Practical considerations for software developers considering 5G network emulation
5G is the latest technology for cellular mobile communications. Deployment is expected to take place sometime between late 2019 and mid 2020. The benefits of 5G will be available to new, 5G-enabled devices. However, developers who need to know what kinds of hurdles to expect for their applications may be disappointed.
Compared to the current 4G with a maximum speed of 100 Mbps (Megabits per second), 5G will offer a maximum speed of 10 Gbps (Gigabits per second). That works out to a 100-fold performance improvement over current technology. In addition, download speeds will improve; a two-hour movie requiring six minutes to download with 4G networks, will download in less than five seconds in a 5G network.
Related to the 5G maximum speed is latency. Latency is expected to dramatically improve in 5G networks providing the potential to enable many latency-sensitive applications.
Achieving these performance improvements requires several different kinds of technologies – including millimeter waves, massive MIMO, full duplex, beamforming, and small cells – More Info
We believe the most interesting questions about 5G for software developers are:
So far, the focus of the 5G testing effort is only the 5G network itself! The testing addresses issues such as: mmWave signal propagation, combinations of walk tests and stationary tests, varying near-line-of-sight (LOS), and signal diffraction.
Currently developers of 5G network components can acquire 5G test beds to perform design validation at the physical level, including transmit signal quality testing, radio signal distribution against time and frequency. Thus, the testing is limited to finding and fixing bugs with basic 5G network functionality, and finding workarounds for problem areas.
But an app developer needs to test in a realistic mixed-technology network, most likely consisting of a mixture of 5G and legacy technologies.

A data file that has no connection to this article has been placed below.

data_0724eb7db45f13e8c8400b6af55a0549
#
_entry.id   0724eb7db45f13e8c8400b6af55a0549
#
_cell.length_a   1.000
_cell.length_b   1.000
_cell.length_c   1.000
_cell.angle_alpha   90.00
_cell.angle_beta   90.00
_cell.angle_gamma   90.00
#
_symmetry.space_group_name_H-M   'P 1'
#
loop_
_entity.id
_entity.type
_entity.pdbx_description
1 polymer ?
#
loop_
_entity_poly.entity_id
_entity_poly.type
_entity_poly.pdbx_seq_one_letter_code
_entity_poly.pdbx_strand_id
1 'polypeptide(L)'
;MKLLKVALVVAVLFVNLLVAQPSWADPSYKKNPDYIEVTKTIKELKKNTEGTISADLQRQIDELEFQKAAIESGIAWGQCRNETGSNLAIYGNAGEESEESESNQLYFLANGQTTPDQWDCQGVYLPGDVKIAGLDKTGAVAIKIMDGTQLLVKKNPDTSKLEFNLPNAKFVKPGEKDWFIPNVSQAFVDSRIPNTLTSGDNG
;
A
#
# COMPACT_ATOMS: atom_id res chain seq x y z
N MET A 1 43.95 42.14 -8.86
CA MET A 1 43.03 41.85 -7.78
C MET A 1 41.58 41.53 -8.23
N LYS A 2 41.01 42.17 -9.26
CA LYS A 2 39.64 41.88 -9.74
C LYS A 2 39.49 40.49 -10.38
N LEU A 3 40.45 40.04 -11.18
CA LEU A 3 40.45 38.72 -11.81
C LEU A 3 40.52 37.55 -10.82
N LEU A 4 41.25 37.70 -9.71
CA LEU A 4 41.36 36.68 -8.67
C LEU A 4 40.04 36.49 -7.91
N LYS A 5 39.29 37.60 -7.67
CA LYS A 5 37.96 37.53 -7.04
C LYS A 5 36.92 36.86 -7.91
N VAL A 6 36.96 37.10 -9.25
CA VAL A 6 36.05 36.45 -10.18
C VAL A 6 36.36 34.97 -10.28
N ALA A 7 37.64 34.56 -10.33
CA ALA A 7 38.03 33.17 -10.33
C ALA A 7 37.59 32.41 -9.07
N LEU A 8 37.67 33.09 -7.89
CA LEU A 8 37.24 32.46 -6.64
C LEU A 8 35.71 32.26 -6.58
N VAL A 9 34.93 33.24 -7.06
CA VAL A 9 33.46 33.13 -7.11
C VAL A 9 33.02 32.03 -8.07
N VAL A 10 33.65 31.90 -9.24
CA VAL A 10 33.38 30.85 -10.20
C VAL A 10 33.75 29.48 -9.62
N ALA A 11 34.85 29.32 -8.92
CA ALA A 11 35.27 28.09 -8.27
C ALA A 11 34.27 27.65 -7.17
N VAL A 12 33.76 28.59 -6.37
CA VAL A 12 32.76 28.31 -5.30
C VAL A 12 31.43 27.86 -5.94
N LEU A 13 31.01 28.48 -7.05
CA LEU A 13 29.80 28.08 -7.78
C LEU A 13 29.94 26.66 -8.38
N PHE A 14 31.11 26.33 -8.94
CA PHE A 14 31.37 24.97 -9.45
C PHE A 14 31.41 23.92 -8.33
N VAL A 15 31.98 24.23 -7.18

That’s where IWL comes in. For developers who want to see how their product will perform in 5G networks, IWL will add 5G network scenarios to our KMAX network emulators to assist and support app developers in understanding how their app performs under adverse 5G network conditions, ranging from the routine to the extreme.
Current field trials are taking place in dedicated 5G networks, where the entire network is based on 5G and no legacy technologies are included. For example, the Worcester Bosch factory in the UK is combining IoT sensors and 5G for monitoring operations for preventative maintenance. Part of this experiment is to test end-to-end application performance. Source
But the real world is not going to go 100% 5G in one day. Nearly all applications will be deployed in networks containing some of the new 5G devices, but those networks will also contain legacy network equipment, including 3G and 4G technology, Ethernet and other long distance communications (e.g. satellites).
Verizon has deployed 5G trial networks in Houston, Sacramento, Los Angeles and Indianapolis. Source
Rhode & Schwartz along with Signals Research Group performed testing on the 5G trial network in Houston. Source
Qualcomm created a 5G Network Capacity and User Experience Simulation Platform in both Frankfurt and San Francisco. This is a first step in broadly understanding aggregate 5G performance in mixed technology networks. Unfortunately, it is not that helpful for the developer who needs to test an app or device against the full range of 5G network conditions ranging from the routine to the extreme. Source
IWL has reviewed and published the common causes of network impairments (i.e. packet drop, duplication, latency, re-ordering) Read our White Paper
We believe that 5G networks will introduce more packet re-ordering as a side effect of some of the new technologies. Multiple radios (MIMO) will tend to introduce a higher amount of out-of-order delivery of packets, which IWL has observed to be a weakness in many protocol implementations.
Bufferbloat issues may occur as users transition between 5G and legacy network technologies.
Congestion may eventually become a problem with 5G as it becomes a victim of its own success.
The effects of congestion in real-world conditions can’t be measured until 5G technologies are deployed in real networks used by real people using real applications; and even then, new uses will inevitably be introduced, which will stress the new equipment in new ways. However, congestion can be created readily in lab testing so you needn’t wait to find out.
Networks introduce delay, delay-variation, corrupted packets, re-ordering, and duplication. That’s been true since the early days of networking; it did not change when newer technologies were introduced, although the specifics did.
Fortunately, with IWL’s KMAX network emulator, you can very precisely emulate a full range of adverse network conditions to learn where your app or device hits its limits. Then, you can build into your signaling protocols ways to measure ambient conditions, so when your customer tries to use your app or device in a 5G network with a problem, your app or device responds appropriately.
The individual components of 5G networks are new technology but they are not creating entirely new classes of impairments. Stay tuned!